Ford, the true freshman from Folsom, played 13 minutes in relief of Naar and does possess one-on-one quickness that will help the Gaels eventually. But like redshirt freshman Tanner Krebs, whom Bennett is trying to develop as a sub for Hermanson, Ford had trouble scoring against UTA. He and Krebs were a combined 0-6. Even Gonzalez, who looked as if he was preparing for stardom with a 14-point outburst against Prairie View, struggled on defense Thursday night.
Irvine on tap
In contrast to the eight days Bennett had to prepare his troops for UTA, he has only two before UC Irvine comes calling Sunday afternoon. The Anteaters, who have become a staple of the Gaels’ pre-conference scheduling, are without 7-6 Mamadou Ndiaye this year, and have struggled to a 4-5 record. They have played good teams, however, including Arizona, Utah State and Cal, losing all three of those games, but have defeated WCC teams Santa Clara and Pacific.
If Naar is suffering from more than a one-game case of the blahs, Bennett has some decisions to make about back-ups. Both Ford and Gonzalez are inferior defenders to Naar, so who should get major minutes if Naar is, indeed, hobbled? Naar’s struggles against UTA and, to a lesser extent, against Stanford (2-9 shooting, but eight assists) have put added pressure on Rahon, who played 40 minutes in both those games.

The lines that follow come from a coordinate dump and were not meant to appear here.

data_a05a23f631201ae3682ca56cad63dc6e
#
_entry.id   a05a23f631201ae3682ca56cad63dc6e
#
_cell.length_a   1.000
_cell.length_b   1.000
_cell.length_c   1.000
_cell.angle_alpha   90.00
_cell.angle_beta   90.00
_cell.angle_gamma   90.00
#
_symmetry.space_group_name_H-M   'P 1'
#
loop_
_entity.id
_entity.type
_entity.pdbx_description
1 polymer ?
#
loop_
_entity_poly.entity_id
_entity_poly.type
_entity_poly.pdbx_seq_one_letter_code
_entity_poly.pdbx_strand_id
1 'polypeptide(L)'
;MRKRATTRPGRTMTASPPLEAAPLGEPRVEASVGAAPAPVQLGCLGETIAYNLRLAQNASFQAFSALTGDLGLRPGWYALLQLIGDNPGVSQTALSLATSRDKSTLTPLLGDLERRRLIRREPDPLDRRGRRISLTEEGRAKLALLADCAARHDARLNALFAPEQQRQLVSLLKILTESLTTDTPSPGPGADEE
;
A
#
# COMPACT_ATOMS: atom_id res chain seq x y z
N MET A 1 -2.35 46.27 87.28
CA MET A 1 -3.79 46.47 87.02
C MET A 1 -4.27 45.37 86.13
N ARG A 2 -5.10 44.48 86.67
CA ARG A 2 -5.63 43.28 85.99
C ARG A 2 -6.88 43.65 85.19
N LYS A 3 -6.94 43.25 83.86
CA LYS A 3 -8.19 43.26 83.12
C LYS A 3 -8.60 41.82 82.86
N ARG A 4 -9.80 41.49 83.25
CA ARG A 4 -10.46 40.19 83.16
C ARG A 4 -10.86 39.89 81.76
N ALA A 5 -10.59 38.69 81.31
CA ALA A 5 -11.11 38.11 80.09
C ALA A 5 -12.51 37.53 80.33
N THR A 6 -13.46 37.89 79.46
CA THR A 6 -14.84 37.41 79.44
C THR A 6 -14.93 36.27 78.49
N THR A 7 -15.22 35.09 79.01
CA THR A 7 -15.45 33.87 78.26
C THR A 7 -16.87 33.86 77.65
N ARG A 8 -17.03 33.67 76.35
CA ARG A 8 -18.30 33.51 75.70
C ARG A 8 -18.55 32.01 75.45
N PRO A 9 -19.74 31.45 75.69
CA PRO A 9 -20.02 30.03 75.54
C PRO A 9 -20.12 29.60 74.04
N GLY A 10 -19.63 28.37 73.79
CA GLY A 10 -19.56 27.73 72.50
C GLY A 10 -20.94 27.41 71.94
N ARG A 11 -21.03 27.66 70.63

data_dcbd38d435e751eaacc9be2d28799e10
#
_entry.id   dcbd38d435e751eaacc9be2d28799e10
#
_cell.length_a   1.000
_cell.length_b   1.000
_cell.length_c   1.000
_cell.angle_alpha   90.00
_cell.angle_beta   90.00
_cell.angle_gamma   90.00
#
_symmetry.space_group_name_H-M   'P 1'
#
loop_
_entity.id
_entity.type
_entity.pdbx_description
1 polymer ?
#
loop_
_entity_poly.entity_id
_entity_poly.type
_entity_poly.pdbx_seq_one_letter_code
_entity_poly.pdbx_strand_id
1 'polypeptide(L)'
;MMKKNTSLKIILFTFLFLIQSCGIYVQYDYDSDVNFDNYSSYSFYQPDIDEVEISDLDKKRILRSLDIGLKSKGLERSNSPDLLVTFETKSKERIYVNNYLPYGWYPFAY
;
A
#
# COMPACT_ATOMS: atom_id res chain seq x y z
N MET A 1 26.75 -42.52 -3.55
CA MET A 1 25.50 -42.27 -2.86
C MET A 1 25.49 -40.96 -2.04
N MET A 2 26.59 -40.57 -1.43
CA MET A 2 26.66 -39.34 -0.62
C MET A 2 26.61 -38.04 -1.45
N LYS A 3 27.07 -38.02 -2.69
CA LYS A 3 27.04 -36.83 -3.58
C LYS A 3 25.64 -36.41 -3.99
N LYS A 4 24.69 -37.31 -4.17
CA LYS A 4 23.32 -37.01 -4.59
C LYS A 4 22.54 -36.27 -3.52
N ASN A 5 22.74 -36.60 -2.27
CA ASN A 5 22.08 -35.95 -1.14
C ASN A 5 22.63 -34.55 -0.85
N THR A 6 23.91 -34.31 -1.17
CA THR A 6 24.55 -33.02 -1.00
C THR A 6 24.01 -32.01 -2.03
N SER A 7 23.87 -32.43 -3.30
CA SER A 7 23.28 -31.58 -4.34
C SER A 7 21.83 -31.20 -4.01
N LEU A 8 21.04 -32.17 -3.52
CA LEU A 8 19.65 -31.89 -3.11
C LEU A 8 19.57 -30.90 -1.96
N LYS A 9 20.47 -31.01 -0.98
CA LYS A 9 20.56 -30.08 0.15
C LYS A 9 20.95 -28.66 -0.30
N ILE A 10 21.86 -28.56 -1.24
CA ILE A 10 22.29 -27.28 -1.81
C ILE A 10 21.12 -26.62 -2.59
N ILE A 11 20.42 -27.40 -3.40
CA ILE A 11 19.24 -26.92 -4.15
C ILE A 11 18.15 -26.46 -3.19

At this point, Bennett can’t even think about subbing for Rahon, and he has to hope that Naar bounces back so he doesn’t have to rely on Ford or Gonzalez for long stretches. Most fans thought guard depth was going to be a strength this year, but Ford has been slow to develop and Bennett has resorted to using Gonzalez as a sub for Hermanson as Krebs has not been productive in that role. It’s a conundrum, as potential guard talent in Elijah Thomas and Tommy Kuhse sit out as apparent redshirts.
This is an early-season test of the Gaels’ grit. They can say goodbye to the laudatory media coverage and heady national rankings they garnered with a 6-0 start, as they will drop like a rock following the loss to unranked UTA. Those factors pale in comparison to the real problems facing Bennett, however, as he has to find a way to energize his charges in the build-up to the WCC conference opener on Dec. 29.
The Gaels need center Jock Landale to return to dominance as they attempt to right their ship against UC-Irvine on Sunday afternoon. Photo courtesy of Tod Fierner.
1 thought on “Deja vu”
Good comparison with Valpo.
Watching the game and knowing our players, it certainly seemed that we were up against a better team rather than executing poorly. We certainly weren’t at our best but most of the errors were forced. Having to play a demanding game during exam week had to be a factor. Are injuries a factor with Naar? If so, what kind of injury is it? It sure isn’t obvious.
Obviously credit has to go to the UTA. Not only do they have top players but their coaching staff had them ready to exploit our weaknesses as mem1083 pointed out in GIAG.
There is pattern that has recurred over the past several years which relates to how well the Gaels are coached and how skilled the players are. The team executes so well that it can and does beat teams with better athletes. But that advantage diminishes as the season progresses as coaches study and counter what the Gaels do and their players develop better skills.